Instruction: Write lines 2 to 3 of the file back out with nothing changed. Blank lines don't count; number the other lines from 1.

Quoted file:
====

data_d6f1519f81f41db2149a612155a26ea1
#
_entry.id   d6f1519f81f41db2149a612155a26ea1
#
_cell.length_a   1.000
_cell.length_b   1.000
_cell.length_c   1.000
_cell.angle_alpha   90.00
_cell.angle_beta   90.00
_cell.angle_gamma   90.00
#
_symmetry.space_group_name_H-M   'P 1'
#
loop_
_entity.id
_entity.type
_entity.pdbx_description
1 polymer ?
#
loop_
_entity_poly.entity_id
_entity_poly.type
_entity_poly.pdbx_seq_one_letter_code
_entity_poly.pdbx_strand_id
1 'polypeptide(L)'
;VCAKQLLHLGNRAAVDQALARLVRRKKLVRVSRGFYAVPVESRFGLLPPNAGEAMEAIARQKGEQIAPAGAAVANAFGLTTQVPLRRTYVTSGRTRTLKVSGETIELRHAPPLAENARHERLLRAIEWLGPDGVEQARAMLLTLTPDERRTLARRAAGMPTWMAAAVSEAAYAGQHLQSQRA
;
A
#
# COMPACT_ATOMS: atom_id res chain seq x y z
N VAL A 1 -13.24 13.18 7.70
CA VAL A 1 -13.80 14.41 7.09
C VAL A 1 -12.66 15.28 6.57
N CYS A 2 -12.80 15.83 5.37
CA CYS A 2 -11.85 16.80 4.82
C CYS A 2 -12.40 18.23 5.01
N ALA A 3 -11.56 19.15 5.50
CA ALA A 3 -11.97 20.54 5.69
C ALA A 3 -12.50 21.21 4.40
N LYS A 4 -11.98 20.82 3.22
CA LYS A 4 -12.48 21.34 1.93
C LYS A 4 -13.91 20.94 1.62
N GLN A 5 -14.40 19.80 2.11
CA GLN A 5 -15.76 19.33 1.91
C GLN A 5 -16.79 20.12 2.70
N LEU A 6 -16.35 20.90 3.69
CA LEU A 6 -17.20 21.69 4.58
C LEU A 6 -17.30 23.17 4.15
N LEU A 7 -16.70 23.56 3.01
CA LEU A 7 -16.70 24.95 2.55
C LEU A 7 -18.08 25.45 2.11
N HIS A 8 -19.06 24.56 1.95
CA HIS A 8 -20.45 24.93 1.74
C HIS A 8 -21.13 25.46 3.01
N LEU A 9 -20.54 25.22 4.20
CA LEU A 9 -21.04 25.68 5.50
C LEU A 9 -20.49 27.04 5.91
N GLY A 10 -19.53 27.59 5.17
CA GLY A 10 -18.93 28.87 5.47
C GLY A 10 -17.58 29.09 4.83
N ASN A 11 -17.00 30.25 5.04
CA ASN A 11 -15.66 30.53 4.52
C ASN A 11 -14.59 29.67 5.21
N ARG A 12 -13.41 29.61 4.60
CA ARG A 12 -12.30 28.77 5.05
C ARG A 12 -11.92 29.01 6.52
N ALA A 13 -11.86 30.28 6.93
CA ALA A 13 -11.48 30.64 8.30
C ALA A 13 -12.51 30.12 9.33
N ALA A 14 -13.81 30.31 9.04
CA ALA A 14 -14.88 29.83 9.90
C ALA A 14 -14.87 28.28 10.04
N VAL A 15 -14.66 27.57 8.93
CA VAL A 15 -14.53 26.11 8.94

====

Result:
#
_entry.id   d6f1519f81f41db2149a612155a26ea1